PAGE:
These Pelham Bay homeowners are literally up against the wall.
Patty Justiniano and her husband Fernando never dreamed when they bought their home 13 years ago that the view out the windows on one side of their two-family house would would be a cinder block wall.
That’s exactly what happened when a developer at 3529 Bruckner Blvd. recently began putting up a 14-unit apartment building next door.
Yet the project appears to perfectly comply with the R-7-1 zoning in the area, which a number of city officials said allows building right up to their property line.
“There should be some stipulation that if you are building next to existing property, then you have to leave some space,” said Justiniano. “I am basically going to have to brick up every window on that side of my house.”
There are full-size windows, and several smaller basement windows, on the northern side of her house at 3525 Bruckner Blvd., along with gutters which will block sunlight, she said.
Measurements taken by a reporter show a scant 12 inches between the walls of the Justiniano’s home and the building being constructed next door.
Councilman Jimmy Vacca pushed for contextual downzoning of Pelham Bay, first as district manager of Community Board 10 and later in the City Council, he said.
He fought to get all of Board 10 covering the area and Throggs Neck included in Lower Density Growth Management, which places further rules on community facilities and imposes additional parking requirements.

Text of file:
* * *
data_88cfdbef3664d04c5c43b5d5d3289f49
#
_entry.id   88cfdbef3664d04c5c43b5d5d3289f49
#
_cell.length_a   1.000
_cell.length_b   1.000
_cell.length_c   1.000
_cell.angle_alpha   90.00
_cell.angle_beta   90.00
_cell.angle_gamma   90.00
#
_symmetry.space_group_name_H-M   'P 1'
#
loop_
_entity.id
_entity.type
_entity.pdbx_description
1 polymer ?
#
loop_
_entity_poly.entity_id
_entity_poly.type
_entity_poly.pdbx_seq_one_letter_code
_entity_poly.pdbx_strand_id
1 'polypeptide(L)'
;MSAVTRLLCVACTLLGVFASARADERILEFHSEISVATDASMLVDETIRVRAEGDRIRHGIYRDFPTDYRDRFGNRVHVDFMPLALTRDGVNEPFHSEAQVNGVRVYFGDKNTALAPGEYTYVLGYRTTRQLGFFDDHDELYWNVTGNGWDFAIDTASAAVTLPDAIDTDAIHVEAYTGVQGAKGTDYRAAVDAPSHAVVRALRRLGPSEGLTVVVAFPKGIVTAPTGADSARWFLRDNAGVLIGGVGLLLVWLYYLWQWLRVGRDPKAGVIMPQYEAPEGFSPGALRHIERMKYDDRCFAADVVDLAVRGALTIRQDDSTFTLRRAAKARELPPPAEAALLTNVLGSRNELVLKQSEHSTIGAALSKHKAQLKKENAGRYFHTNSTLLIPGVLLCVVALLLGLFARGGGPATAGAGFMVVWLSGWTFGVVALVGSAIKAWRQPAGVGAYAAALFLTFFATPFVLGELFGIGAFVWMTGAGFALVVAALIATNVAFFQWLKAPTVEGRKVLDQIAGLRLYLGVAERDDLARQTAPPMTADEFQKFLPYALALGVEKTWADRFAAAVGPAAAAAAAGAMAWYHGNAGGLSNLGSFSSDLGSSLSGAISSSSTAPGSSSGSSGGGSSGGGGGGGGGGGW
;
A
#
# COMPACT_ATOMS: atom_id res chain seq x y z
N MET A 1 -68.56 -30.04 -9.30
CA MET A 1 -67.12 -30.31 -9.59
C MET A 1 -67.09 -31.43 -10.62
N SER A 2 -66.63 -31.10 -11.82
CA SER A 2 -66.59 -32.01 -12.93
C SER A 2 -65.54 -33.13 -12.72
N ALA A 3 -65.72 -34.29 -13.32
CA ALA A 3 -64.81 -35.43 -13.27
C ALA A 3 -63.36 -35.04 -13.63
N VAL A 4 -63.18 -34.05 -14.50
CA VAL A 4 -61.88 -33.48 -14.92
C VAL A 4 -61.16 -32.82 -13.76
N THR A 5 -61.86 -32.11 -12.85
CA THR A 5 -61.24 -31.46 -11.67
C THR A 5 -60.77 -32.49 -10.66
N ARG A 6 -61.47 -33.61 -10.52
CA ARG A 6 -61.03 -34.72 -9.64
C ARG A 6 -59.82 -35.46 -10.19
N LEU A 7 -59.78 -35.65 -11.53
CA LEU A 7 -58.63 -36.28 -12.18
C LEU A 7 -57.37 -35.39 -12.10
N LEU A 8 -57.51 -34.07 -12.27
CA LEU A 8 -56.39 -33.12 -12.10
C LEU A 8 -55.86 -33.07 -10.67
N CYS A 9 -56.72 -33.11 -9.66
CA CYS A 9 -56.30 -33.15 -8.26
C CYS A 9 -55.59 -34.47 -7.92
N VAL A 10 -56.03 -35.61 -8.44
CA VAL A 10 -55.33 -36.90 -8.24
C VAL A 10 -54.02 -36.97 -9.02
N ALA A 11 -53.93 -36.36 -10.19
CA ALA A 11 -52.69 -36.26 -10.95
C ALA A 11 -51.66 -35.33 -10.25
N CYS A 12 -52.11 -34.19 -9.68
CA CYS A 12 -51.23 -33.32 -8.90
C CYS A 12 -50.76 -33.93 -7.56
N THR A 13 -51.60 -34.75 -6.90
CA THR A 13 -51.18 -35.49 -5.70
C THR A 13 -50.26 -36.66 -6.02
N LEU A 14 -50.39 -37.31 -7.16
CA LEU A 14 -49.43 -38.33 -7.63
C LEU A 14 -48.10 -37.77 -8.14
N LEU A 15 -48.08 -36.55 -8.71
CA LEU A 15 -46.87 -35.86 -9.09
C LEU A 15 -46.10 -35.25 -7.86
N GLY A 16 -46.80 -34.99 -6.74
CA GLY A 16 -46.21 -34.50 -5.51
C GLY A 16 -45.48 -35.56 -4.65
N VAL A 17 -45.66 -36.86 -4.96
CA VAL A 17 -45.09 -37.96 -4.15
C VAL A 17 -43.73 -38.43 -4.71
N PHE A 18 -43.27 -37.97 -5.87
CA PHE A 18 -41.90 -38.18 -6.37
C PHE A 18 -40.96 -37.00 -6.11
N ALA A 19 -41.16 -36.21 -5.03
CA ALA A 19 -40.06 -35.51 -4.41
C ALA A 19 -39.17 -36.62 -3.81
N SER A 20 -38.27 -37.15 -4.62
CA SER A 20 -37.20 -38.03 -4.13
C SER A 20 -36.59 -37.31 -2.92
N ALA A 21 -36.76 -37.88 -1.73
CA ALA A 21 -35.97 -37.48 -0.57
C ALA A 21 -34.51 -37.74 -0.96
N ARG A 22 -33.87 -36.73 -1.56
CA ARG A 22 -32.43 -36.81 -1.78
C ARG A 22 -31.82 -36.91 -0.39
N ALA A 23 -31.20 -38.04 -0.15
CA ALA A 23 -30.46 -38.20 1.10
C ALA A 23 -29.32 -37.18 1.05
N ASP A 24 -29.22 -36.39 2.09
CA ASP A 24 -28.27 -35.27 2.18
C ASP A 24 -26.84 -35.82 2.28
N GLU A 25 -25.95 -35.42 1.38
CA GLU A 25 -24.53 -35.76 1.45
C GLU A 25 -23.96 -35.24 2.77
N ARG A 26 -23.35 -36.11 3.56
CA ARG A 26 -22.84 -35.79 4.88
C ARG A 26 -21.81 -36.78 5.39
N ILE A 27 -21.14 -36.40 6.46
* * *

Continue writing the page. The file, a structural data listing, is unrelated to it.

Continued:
Vacca said that he had flagged the developer’s project shortly after seeing the permit applications in May 2012, and was contacted by Justiniano.
From May until December, Vacca said he worked to reduce the total number of apartments from 16 to 14, cut the building’s density, had the developer add seven on-site parking spaces (that appear to be indoors, according to building plans) and stop the developer from building two separate buildings instead of one on each officially-sized lot space for 3527 and 3529 Bruckner Blvd.
All of that was done by following a plethora of newer zoning resolutions put in place starting in 2004 through 2010, he said.
However, zoning that block in Pelham Bay for only smaller one- and two-family homes was not feasible because the “context” of the block already had three larger apartment buildings, said Vacca.
There is even a 13-story high-rise on the block, built around 1965, and several older apartment buildings, said Vacca.
Given the context of what is already in the in the area, Vacca said he does not believe that the city would or could legally downzone the area to include only one- or two- family homes, though he did not rule out further downzoning.
The developer – listed on Department of Buildings permits as Anton Tinaj and builder Arberia & Associates, but possibly a larger partnership – was not forthcoming with information.
“I am allowed to build to the property line,” said Tinaj. He declined further comment.
While the way the building is being constructed at 3529 Bruckner Blvd. appears to be legal, Justiniano contends it is still not a good thing.
“The entire right side of my house is literally useless,” said Justiniano. “People have literally rang my bell and told me they were in awe.”
Patrick Rocchio can be reach via e-mail at email@example.com or by phone at (718) 742-3393